Tech Insights
Jun. 24, 2015

Rise of the machines: The industrial Internet of Things is taking shape
VentureBeat
The next wave of innovation about to wash over the connected world is the industrial Internet of Things. Beyond smart watches and FitBits, forward-thinking businesses are applying the concept of IoT to complex, psychical machinery, like jet engines and locomotives, to unleash unexpected growth opportunities and fuel innovation. Combined with data analytics, companies can leverage the industrial IoT to impact the economy, the job market and the future; and it has the potential to add $15 trillion to the global economy in 2030, according to Accenture.More

Dallas-Fort Worth makes Forbes list of best cities for paycheck value
Dallas Business Journal
Forbes ranked Dallas-Fort Worth No. 11 of the top 25 U.S. cities where residents can get the most out of their paychecks.More

Researchers advance mobile augmented reality technology
ECN
Anyone who has seen a spy movie remembers their favorite agent donning special eyewear or using a device to scan surrounding objects and extract information about them. Once an action movie fantasy, augmented reality technology is now almost, well, reality.More

Is your company culture driving away women tech workers?
CIO
How long would you stay at a job, or in a career field, in which — regardless of your passion for the work and your talent, skills and achievements — you were consistently bombarded with both overt and subliminal messages that you just did not belong?More

Irving's OneSource Virtual raises $150 M investment
Dallas Business Journal
Irving-based OneSource Virtual raised $150 million to support global expansion, develop its finance and accounting outsourcing offering and expand other technology-enabled products and services.More

Managers in the digital age need to stay human
Harvard Business Review
The technological advances of the digital age have allowed the global workforce to be better connected, more collaborative, and have greater personal impact than ever before. More information is immediately available, through more channels, than at any time in history. Clearly, workplaces are now optimized for high levels of workforce engagement. Or are they? More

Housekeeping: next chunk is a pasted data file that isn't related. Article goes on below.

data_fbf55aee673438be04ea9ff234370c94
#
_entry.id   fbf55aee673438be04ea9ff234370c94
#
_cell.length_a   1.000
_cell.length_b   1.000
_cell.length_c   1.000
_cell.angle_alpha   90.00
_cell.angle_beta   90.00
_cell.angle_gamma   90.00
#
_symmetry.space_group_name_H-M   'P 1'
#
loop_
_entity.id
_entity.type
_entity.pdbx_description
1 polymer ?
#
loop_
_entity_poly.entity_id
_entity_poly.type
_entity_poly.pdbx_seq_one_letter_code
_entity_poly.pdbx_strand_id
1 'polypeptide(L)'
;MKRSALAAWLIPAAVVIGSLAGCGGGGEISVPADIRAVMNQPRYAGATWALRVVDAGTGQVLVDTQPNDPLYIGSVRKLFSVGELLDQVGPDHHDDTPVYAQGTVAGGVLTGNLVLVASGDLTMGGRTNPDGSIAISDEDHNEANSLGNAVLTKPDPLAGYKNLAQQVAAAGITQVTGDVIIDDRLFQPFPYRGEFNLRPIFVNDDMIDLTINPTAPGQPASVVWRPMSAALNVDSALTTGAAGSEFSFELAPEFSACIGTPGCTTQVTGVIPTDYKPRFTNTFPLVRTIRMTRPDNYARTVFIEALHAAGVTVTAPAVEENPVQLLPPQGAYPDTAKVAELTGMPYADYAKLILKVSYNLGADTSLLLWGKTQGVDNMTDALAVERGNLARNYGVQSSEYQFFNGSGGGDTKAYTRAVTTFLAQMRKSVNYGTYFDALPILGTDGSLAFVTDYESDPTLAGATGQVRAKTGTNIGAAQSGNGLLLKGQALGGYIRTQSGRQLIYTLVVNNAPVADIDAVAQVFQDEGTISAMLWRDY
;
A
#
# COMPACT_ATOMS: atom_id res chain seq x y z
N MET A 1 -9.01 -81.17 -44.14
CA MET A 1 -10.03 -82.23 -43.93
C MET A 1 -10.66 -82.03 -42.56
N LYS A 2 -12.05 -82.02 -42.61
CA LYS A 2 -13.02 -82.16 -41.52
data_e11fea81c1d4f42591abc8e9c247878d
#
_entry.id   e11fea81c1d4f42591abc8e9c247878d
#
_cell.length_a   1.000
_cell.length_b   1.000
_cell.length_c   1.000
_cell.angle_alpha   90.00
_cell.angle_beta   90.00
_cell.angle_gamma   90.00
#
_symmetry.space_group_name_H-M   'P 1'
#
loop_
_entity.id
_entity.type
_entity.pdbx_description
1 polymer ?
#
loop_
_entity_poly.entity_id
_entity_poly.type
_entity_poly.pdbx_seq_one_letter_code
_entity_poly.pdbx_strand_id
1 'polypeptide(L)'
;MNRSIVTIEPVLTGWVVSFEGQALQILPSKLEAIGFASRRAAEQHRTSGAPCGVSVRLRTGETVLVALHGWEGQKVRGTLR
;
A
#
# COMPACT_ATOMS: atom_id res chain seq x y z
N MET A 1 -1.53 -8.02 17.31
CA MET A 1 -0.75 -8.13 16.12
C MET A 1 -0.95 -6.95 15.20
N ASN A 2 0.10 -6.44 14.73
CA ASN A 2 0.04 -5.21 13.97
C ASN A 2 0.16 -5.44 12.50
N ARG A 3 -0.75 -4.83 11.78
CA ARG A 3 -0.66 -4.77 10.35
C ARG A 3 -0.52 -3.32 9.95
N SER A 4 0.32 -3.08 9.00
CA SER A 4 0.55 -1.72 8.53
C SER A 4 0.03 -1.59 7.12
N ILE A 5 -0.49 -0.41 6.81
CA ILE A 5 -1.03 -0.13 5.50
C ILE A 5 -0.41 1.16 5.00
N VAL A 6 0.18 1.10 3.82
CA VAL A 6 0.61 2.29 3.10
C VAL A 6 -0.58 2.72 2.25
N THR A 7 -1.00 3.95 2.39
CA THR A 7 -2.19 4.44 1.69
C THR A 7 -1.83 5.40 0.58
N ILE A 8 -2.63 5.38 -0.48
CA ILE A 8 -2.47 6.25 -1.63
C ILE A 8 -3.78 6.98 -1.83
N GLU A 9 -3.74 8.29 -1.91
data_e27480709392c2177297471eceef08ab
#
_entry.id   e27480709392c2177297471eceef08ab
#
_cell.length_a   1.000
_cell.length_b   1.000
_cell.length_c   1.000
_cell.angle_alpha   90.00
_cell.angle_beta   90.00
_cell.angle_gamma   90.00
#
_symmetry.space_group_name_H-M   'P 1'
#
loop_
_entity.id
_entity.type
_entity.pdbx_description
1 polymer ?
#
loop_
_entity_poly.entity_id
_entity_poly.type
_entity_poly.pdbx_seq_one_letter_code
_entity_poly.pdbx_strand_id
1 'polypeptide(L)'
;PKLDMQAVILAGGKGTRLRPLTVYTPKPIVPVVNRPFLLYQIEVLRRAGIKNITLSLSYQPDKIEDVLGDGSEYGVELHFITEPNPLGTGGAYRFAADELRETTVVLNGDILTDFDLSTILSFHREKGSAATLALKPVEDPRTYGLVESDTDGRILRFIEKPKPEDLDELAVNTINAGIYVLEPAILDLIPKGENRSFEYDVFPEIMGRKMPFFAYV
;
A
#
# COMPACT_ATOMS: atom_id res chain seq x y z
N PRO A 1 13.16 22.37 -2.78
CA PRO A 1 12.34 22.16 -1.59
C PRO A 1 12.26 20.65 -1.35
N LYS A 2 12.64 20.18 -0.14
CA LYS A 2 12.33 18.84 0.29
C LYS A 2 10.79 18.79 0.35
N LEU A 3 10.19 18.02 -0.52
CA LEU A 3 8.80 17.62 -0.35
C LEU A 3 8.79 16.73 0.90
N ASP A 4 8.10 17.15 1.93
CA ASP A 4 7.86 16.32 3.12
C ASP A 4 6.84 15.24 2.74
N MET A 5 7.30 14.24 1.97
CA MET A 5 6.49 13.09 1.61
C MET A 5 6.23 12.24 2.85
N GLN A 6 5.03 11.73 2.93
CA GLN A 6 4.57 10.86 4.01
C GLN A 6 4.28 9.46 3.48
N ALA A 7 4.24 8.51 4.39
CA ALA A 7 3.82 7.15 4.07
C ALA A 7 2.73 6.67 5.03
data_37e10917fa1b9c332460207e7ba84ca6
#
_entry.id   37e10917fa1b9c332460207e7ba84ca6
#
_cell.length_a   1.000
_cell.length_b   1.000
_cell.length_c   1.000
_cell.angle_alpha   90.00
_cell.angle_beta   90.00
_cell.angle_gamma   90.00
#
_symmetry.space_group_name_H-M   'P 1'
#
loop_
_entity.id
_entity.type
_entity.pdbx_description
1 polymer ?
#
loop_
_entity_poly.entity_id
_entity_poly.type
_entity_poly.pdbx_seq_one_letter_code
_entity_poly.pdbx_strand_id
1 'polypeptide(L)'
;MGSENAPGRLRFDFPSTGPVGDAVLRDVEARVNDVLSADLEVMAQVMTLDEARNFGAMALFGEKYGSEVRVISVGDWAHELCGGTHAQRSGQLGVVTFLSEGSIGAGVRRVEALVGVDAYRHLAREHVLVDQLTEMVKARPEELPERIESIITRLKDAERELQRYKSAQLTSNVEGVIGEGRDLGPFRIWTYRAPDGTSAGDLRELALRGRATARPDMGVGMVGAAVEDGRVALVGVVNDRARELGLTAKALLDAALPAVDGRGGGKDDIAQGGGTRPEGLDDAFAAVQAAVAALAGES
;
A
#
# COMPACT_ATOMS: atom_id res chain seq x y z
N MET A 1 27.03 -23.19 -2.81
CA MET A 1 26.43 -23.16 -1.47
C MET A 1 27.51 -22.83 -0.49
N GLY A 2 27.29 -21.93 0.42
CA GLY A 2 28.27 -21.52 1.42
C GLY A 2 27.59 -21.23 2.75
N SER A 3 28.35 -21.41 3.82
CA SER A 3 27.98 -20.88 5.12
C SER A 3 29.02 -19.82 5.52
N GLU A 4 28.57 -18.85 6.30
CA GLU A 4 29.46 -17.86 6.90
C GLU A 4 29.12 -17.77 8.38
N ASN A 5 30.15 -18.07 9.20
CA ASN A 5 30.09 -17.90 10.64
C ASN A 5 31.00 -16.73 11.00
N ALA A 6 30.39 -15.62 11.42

Say what? Here are the top paying technology jobs in Dallas-Fort Worth
Dallas Business Journal
Chief information officers and chief technology officers are the highest paid tech professionals in Dallas-Fort Worth this year.More

These robots will 3-D print a steel bridge over a canal in Amsterdam
SingularityHUB
Three-dimensional printing is stuck in a box. Most of the printers on the market are relatively small, and the scale of objects is limited by the print area. This is acceptable for parts, tools or toys. But let's say you want to print something bigger — like a building. You could scale the box up and print it piece by piece, assembling the pieces on site. Or you could get rid of the box entirely.More

The struggle for accurate measurements on your wrist
MIT Technology Review
The Apple Watch and Microsoft Band use optical sensors to measure heart rate. The Jawbone Up3, which instead tracks your resting heart rate, uses bioimpedance sensors and several electrodes to measure your skin's resistance to a small amount of electrical current. These sensors and others in the bands are adequate for measuring routine activity levels, but is the technology really accurate enough to turn wearable devices into digital medical tools?More

Austin's Chaotic Moon to hire 250 at new Dallas creative tech studio
Dallas Business Journal
Creative technology studio Chaotic Moon soon will open a local office in Dallas, the first city to which it's expanding outside of Austin, and will hire about 250 people within the next three years.More

Who needs nest? A Finnish startup wants to give you the power to design and program your own 'smart home' devices
Boy Genius Report
The next big battle for tech giants is in the realm of the Internet of Things, which is an industry buzzword used to describe the way all our home gadgets and appliances will soon be connected to the web and will be able to communicate with one another. That said, you shouldn't need to rely on Apple, Google or other companies to hook up your home — instead, you may be able to use an Internet of Things development platform that's being crafted by a Finnish startup called Thingsee that aims to make programming Web-connected appliances and devices easy and intuitive.More

IR cameras soon a commodity, warns Yole
EETimes
Over the next several years, uncooled thermal camera shipments will accelerate rapidly, with volumes growing at 22 percent CAGR between 2015 and 2020, according to Yole Developpement's latest report, "Uncooled Infrared Imaging: Technology & Market Trends."More